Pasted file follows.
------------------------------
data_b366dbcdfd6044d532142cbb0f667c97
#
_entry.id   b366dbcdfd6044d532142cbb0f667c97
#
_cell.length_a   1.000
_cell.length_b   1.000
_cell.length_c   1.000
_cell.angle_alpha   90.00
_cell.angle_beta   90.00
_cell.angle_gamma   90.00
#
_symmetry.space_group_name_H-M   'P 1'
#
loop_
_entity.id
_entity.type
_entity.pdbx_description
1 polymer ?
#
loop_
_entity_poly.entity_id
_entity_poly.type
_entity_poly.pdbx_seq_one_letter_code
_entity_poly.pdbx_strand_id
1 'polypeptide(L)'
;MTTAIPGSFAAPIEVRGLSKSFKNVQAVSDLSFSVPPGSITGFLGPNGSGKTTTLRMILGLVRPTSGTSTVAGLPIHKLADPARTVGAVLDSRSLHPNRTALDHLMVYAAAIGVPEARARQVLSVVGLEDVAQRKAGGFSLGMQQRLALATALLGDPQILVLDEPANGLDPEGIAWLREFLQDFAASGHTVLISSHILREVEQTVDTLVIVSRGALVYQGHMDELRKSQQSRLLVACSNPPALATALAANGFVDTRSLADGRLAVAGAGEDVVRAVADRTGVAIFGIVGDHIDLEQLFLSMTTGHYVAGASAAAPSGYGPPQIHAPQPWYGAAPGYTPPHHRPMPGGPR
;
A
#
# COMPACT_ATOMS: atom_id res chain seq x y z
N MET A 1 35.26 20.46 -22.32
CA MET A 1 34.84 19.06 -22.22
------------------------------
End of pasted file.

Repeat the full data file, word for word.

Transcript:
data_b366dbcdfd6044d532142cbb0f667c97
#
_entry.id   b366dbcdfd6044d532142cbb0f667c97
#
_cell.length_a   1.000
_cell.length_b   1.000
_cell.length_c   1.000
_cell.angle_alpha   90.00
_cell.angle_beta   90.00
_cell.angle_gamma   90.00
#
_symmetry.space_group_name_H-M   'P 1'
#
loop_
_entity.id
_entity.type
_entity.pdbx_description
1 polymer ?
#
loop_
_entity_poly.entity_id
_entity_poly.type
_entity_poly.pdbx_seq_one_letter_code
_entity_poly.pdbx_strand_id
1 'polypeptide(L)'
;MTTAIPGSFAAPIEVRGLSKSFKNVQAVSDLSFSVPPGSITGFLGPNGSGKTTTLRMILGLVRPTSGTSTVAGLPIHKLADPARTVGAVLDSRSLHPNRTALDHLMVYAAAIGVPEARARQVLSVVGLEDVAQRKAGGFSLGMQQRLALATALLGDPQILVLDEPANGLDPEGIAWLREFLQDFAASGHTVLISSHILREVEQTVDTLVIVSRGALVYQGHMDELRKSQQSRLLVACSNPPALATALAANGFVDTRSLADGRLAVAGAGEDVVRAVADRTGVAIFGIVGDHIDLEQLFLSMTTGHYVAGASAAAPSGYGPPQIHAPQPWYGAAPGYTPPHHRPMPGGPR
;
A
#
# COMPACT_ATOMS: atom_id res chain seq x y z
N MET A 1 35.26 20.46 -22.32
CA MET A 1 34.84 19.06 -22.22